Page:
How to Do it: Use your arms and legs to pedal during the high intensity intervals. You can use legs-only during the recovery periods. Warm-up thoroughly, and then perform three five-minute intervals at the fastest pace you can sustain for the duration, with two minutes rest or recovery between each interval. After the third recovery period, proceed into five shorter intervals with 15 seconds of an all-out sprint followed by 45 seconds of easy recovery pedaling.
Sets and Reps: Three sets of five minutes moderate with two minutes recovery, followed by five sets of 15 seconds maximum effort with 45 seconds recovery.
Rest time: Rest two minutes between each five-minute interval. Rest 45 seconds between each 15-second interval.
Best Air Bike Workout for Fat Loss
Air bikes may be the most “recoverable” form of cardio. The training stress is distributed across both the upper and lower body rather than overworking one area for the duration of the session.
Credit: Dr. Merrick Lincoln
Air bikes are also a ‘concentric-only’ exercise — meaning the involved muscle groups must overcome resistance with negligible eccentric, or “braking,” action. This makes them less likely to cause post-workout soreness.
High-load and/or high-volume eccentric exercise is associated with delayed onset muscle soreness (DOMS) and varying degrees of damage to the muscle cell at the microscopic level. (6) Ultimately, you’re less likely to be sore in the hours and days following a hard Assault bike workout compared to an eccentric-heavy mode of cardio (like jogging or jumping rope). As a bonus, concentric contractions are more energy demanding, which may result in greater energy expenditure during your workout.
Zone 2 Fat-Burning Workout
For a low-impact, total-body workout that is unlikely to leave you sore, you can’t beat Zone 2 cardio on an air bike. Zone 2 refers to low-to-moderate intensity aerobic exercise — 60 to 70% of your maximum heart-rate.
To find this range, first estimate your maximum heart rate as 220 minus your age (in years). Then, multiply that maximum heart rate by 0.6 and 0.7 to identify the upper and lower bounds of the training range.
If you’re not using a heart rate monitor, these numbers aren’t relevant and you can simply ride at the highest effort you can sustain while breathing only through your nose. If you break into open-mouth panting, you’re training too hard.
Aerobic training is driven by the breakdown of fats in the presence of oxygen. Non-endurance athletes benefit from aerobic training to improve body composition (e.g. fat loss), boost heart health, and enhance recovery between sets of resistance training.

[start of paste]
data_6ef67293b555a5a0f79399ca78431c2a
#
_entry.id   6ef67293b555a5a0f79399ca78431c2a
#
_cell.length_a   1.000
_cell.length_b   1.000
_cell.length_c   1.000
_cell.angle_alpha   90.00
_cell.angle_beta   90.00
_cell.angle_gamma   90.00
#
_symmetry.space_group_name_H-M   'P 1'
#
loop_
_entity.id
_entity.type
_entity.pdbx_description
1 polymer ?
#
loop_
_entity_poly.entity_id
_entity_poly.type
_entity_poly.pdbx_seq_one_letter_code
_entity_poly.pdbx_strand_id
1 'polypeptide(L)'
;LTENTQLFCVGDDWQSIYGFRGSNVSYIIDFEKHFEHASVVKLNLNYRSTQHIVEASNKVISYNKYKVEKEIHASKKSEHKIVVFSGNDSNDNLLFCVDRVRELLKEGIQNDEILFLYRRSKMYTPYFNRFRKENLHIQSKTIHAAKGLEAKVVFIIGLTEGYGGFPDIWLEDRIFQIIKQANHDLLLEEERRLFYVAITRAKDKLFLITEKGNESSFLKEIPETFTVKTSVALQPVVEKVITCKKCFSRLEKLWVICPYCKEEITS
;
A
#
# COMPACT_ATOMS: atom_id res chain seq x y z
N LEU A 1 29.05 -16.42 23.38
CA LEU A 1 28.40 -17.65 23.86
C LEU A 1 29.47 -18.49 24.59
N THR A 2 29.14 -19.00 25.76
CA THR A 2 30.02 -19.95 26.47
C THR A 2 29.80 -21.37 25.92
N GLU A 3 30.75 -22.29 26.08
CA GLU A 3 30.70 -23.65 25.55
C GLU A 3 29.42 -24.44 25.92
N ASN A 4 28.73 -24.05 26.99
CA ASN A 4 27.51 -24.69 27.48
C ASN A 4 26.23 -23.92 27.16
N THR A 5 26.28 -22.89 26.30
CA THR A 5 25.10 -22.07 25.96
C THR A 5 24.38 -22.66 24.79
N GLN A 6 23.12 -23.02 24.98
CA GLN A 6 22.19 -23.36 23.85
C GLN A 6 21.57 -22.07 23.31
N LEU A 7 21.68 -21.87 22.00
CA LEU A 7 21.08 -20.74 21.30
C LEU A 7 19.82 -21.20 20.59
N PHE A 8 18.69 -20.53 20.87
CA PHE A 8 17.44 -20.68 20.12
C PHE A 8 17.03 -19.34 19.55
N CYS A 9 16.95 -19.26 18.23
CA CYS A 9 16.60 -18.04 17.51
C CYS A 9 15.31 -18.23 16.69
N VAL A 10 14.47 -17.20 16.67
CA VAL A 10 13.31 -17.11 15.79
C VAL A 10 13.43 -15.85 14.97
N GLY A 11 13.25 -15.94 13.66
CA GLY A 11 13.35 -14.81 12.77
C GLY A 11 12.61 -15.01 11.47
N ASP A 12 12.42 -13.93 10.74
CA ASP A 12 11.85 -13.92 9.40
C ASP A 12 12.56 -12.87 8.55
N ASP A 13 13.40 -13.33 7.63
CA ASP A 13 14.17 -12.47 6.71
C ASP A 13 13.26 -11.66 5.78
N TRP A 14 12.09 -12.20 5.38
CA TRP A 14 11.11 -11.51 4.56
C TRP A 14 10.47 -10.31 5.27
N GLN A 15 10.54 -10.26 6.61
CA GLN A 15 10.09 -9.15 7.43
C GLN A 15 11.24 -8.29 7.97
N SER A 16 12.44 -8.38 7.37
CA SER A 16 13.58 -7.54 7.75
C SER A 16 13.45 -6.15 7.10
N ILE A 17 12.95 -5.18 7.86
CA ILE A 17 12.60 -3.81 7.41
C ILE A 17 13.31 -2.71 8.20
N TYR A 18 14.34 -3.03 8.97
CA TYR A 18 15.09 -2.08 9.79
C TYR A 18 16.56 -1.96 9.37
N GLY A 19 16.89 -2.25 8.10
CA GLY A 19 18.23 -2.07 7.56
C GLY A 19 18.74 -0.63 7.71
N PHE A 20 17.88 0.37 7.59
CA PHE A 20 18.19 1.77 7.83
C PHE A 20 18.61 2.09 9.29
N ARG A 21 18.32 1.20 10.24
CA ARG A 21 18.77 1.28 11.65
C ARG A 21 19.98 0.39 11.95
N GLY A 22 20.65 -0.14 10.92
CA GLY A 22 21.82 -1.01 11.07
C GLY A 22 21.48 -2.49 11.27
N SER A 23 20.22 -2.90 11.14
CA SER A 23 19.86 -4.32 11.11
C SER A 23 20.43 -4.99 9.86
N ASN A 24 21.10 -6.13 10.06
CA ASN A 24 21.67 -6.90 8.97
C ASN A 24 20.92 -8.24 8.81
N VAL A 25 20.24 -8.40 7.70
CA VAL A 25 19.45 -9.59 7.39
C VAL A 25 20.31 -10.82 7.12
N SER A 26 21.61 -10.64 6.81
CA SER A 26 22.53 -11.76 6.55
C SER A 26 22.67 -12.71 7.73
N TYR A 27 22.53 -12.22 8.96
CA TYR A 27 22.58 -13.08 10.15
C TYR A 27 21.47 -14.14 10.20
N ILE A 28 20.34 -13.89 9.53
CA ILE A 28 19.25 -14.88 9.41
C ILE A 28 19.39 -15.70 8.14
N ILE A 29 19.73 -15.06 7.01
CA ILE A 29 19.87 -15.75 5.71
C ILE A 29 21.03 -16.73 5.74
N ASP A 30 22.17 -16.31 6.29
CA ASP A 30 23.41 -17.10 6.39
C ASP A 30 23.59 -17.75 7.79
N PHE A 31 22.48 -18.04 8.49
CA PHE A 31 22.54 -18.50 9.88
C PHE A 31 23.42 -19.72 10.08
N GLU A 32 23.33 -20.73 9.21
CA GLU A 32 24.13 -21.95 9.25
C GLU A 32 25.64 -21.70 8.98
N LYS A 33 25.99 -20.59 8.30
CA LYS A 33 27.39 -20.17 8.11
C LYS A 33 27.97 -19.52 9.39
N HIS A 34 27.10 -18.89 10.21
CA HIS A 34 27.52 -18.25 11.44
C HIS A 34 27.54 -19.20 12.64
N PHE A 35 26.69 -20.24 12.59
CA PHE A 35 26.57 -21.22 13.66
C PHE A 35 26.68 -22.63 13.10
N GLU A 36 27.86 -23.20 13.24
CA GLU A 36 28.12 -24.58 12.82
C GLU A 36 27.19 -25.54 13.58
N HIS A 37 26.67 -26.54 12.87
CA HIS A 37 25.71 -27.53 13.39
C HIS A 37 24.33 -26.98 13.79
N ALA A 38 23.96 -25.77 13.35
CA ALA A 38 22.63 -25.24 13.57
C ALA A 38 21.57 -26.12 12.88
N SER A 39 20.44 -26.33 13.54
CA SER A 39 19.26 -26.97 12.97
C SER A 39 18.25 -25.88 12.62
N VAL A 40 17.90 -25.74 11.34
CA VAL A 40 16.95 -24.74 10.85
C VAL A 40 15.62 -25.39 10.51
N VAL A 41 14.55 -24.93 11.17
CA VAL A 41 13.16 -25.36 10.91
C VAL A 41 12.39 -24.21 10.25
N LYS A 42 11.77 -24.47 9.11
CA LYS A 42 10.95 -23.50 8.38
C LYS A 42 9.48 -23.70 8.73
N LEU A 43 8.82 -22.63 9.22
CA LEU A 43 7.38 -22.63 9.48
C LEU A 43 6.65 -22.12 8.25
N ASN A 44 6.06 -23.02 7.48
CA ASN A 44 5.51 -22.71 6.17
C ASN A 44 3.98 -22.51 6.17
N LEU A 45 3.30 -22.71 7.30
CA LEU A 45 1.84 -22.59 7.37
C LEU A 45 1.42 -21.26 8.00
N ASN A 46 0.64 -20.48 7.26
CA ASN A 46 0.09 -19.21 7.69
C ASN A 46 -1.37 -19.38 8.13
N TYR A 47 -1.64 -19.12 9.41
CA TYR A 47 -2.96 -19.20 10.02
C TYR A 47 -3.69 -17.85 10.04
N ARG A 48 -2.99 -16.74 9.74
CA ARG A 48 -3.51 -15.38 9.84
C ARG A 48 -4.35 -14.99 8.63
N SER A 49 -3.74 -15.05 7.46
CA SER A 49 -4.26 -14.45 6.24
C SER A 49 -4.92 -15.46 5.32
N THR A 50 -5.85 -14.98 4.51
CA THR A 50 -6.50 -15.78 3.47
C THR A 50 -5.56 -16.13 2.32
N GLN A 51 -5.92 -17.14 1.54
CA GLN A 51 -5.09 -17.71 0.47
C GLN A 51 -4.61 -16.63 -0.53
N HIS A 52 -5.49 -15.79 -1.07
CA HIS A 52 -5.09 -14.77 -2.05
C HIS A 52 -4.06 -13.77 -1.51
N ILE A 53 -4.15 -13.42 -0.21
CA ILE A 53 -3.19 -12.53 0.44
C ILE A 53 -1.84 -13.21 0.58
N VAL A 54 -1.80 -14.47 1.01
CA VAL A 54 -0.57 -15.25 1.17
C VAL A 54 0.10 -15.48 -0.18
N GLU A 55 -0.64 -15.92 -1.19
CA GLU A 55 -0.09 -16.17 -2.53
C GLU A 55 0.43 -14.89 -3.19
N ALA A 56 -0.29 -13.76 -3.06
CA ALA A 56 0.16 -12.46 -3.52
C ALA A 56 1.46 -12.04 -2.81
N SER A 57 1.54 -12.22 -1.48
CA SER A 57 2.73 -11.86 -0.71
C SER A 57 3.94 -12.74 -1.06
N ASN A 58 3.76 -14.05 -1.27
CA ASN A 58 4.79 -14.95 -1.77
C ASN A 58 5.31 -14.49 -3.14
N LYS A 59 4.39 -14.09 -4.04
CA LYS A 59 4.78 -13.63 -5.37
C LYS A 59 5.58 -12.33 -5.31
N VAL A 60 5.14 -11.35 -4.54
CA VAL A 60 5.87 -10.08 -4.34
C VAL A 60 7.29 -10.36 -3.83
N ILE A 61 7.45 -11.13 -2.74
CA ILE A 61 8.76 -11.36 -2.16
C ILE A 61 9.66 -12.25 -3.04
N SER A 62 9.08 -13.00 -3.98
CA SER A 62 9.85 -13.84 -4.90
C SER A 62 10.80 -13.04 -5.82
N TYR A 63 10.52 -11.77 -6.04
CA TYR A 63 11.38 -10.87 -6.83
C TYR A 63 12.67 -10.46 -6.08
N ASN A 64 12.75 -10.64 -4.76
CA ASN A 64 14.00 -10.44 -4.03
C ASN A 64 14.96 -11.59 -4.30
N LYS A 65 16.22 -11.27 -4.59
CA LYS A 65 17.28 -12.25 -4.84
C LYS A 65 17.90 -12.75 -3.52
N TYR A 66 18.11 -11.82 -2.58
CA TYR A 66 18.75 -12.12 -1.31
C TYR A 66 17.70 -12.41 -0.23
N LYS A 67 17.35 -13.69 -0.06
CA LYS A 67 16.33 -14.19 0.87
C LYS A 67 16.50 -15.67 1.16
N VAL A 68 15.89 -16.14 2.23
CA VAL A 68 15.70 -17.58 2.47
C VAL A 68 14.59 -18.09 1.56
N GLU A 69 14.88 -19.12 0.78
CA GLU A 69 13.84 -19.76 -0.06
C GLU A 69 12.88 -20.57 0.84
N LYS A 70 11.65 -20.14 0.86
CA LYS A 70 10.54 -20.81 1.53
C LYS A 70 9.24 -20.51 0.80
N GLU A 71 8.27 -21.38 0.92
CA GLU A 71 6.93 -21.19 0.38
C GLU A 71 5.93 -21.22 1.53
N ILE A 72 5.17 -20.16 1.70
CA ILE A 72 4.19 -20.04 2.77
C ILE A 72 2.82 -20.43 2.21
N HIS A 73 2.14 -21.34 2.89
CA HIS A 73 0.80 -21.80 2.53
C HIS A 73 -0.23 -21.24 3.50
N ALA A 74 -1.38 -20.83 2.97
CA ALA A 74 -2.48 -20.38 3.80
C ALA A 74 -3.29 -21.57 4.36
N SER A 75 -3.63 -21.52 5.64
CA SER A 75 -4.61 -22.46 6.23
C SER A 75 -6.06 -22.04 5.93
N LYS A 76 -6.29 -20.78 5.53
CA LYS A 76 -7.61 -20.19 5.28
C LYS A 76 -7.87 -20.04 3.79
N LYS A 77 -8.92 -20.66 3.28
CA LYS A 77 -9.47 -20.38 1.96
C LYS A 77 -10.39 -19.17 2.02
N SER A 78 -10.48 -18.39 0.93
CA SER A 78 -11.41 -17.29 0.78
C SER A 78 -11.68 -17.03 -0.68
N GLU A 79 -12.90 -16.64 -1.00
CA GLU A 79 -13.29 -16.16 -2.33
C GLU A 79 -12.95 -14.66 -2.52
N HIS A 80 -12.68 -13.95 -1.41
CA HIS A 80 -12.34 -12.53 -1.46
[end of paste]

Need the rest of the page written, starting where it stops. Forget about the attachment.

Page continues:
Credit: Dr. Merrick Lincoln
Aerobically trained muscles develop better vascularization and greater density of mitochondria over time. These adaptations help our muscles to do more work and potentially recover more quickly.
The air bike is ideal for aerobic training, because it trains large muscle groups in the upper and lower body. Unless you enjoy the monotony of a steady-state workout, break your Zone 2 work into segments to stay motivated. This fat loss workout consists of five segments with descending calorie targets — use the readout on the bike’s display to monitor progress.
As part of a fat loss plan, repeat this workout three to five times per week, ideally after your resistance training or separated by at least six hours to avoid potential interference with recovery and performance.
How to Do it: Warm up, and then begin the workout pedaling with your arms and legs together. Instead of tracking time, pedal to burn 120 calories, 110 calories, 100 calories, 90 calories, and then 80 calories. The goal is to achieve “negative splits” by completing each calorie-segment slightly faster than the previous. Be sure to maintain Zone 2 intensity throughout the workout, either by using a heart rate monitor or by maintaining nose-only breathing.
Sets and Reps: Five calorie-segments: 120 calories, 110 calories, 100 calories, 90 calories, and 80 calories.
Rest time: Rest passively (“following” the momentum of the pedals and handles) or actively (very low-intensity pedaling) for 30 seconds after reaching each calorie target. It should be just enough time to grab a sip of water or towel off before going again.
Best Air Bike Workout Finisher
A “finisher” refers to a short metabolic conditioning workout added to the end of your primary workout. After hitting the weights, for example, hop on the air bike to empty the tank and ensure you’ve gotten the most out of your workout.